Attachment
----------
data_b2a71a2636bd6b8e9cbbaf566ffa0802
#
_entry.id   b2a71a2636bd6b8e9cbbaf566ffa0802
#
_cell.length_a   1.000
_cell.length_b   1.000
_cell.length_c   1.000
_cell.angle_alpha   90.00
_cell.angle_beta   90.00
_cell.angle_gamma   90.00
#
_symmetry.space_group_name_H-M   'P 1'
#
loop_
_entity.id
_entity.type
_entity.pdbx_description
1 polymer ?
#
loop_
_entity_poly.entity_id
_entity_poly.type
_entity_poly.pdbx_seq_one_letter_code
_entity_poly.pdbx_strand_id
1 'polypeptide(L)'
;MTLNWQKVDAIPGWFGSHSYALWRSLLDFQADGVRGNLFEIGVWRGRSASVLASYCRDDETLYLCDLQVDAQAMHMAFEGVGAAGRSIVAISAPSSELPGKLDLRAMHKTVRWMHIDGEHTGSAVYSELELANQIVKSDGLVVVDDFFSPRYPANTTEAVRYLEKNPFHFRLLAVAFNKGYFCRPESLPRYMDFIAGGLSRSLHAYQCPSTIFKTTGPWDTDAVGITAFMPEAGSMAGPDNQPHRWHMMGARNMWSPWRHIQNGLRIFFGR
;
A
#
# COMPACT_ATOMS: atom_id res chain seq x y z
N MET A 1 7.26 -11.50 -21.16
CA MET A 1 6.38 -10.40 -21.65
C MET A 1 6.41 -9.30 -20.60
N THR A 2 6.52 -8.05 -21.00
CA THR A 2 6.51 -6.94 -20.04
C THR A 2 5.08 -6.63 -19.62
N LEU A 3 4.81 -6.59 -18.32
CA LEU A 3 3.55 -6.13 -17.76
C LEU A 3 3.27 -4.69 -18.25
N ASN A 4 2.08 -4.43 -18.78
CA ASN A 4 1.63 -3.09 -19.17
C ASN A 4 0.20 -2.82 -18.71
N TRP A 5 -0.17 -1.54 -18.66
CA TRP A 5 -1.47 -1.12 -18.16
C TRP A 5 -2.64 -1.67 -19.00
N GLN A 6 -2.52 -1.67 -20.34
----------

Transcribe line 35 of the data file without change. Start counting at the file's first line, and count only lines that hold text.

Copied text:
CA THR A 2 6.51 -6.94 -20.04